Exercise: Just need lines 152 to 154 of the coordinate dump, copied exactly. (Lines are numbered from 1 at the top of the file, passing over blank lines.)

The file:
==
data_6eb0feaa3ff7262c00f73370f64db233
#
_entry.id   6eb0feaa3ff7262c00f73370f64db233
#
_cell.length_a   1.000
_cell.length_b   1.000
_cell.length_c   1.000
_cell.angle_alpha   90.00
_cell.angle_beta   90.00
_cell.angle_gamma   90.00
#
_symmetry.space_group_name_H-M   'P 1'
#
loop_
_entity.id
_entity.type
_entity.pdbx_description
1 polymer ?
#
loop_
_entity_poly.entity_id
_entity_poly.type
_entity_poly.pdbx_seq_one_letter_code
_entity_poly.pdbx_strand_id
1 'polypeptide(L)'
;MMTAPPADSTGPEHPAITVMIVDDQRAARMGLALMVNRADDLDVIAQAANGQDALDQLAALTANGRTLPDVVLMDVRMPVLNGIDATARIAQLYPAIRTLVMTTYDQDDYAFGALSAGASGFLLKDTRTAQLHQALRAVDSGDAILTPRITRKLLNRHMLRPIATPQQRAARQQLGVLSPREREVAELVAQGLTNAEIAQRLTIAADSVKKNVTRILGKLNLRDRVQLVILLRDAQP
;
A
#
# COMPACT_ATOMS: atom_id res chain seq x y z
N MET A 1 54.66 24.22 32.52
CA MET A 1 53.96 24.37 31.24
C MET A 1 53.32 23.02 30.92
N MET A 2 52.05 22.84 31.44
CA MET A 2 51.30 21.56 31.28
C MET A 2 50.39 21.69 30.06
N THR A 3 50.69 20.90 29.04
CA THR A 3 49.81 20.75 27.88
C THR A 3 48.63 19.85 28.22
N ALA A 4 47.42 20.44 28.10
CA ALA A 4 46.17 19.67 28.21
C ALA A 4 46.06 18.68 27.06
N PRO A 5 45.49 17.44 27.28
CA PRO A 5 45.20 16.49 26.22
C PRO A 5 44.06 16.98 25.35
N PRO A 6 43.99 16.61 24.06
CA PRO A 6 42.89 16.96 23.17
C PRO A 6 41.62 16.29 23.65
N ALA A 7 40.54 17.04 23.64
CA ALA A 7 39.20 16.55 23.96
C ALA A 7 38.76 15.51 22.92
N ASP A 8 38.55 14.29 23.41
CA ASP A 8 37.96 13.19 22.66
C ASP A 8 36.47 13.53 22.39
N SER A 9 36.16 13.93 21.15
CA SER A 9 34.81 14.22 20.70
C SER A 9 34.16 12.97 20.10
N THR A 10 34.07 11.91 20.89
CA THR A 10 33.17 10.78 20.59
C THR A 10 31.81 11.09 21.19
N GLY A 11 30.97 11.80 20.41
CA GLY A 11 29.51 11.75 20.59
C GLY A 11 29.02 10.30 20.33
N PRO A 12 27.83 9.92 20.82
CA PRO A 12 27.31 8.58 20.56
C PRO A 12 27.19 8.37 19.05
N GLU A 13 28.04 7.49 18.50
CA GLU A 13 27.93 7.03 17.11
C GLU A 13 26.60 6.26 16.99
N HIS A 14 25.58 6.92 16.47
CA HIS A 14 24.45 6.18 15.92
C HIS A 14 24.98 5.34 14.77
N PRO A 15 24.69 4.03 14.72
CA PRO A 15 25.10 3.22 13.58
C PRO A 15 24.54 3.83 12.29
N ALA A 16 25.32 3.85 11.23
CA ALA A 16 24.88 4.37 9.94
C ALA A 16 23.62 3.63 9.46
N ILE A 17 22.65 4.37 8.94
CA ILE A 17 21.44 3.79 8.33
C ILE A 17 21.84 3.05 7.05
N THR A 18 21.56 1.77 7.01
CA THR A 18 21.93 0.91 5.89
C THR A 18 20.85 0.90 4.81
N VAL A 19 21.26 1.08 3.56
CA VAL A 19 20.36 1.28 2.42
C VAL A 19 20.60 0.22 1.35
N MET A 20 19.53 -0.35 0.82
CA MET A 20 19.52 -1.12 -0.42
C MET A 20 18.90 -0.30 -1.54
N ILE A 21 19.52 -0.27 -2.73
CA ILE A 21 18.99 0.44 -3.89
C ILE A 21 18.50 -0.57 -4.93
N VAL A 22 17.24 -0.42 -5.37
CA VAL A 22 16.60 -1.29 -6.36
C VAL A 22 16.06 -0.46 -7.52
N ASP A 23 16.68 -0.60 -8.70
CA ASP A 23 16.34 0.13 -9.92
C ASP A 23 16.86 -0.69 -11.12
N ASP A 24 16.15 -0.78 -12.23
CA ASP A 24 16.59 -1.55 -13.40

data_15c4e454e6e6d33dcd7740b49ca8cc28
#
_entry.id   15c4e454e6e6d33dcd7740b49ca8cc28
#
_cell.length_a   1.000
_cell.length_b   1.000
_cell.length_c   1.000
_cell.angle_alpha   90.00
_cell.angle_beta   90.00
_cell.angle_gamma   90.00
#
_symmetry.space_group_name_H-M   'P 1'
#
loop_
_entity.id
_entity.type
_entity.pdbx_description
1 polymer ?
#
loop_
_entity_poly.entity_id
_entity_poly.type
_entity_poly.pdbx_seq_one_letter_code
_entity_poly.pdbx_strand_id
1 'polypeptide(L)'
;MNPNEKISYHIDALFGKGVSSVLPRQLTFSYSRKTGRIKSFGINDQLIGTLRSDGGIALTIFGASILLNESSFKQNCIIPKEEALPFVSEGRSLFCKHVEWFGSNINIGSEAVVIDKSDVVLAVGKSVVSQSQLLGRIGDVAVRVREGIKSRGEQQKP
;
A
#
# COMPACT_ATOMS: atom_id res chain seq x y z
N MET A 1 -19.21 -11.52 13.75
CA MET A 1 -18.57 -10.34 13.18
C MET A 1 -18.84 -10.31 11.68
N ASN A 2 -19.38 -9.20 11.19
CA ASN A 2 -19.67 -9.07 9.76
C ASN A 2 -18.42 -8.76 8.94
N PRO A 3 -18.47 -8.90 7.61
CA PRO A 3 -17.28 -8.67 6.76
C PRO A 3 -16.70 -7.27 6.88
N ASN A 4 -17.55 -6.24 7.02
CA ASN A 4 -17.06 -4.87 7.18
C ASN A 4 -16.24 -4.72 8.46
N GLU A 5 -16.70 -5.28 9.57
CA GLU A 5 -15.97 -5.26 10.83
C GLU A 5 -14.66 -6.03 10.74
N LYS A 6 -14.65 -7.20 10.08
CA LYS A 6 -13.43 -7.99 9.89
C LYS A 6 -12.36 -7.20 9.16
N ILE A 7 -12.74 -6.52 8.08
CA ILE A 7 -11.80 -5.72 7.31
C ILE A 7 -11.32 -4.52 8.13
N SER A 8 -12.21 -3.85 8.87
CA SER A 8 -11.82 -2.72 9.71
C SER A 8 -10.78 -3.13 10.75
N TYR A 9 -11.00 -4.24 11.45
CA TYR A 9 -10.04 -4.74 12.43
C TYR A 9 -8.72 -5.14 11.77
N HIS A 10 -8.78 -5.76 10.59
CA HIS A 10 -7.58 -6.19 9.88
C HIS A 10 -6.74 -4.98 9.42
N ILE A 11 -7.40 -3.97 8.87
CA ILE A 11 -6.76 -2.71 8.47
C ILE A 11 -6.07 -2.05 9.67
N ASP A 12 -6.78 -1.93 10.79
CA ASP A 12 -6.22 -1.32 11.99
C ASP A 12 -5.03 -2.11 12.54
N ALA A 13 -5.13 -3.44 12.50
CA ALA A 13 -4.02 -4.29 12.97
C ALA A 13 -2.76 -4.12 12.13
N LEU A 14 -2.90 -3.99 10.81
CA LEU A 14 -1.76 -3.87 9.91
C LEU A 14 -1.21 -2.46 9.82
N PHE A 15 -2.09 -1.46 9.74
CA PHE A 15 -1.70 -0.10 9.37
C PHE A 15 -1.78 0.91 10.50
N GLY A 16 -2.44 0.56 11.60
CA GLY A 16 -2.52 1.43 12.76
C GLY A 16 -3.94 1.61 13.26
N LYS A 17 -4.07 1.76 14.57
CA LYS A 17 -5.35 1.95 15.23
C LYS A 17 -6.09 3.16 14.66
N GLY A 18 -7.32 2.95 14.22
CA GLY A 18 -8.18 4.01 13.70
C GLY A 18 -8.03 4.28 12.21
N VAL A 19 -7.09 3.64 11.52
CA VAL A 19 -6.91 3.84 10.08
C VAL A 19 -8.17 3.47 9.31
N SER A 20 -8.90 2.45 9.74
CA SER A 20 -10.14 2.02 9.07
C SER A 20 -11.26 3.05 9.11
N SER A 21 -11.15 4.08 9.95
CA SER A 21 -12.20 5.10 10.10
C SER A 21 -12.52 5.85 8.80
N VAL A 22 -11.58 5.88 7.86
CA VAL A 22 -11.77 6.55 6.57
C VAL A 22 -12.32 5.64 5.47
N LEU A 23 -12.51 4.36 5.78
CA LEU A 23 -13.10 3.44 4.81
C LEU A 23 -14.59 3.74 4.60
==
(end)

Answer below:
C ILE A 7 -11.32 -4.52 8.13
N SER A 8 -12.21 -3.85 8.87
CA SER A 8 -11.82 -2.72 9.71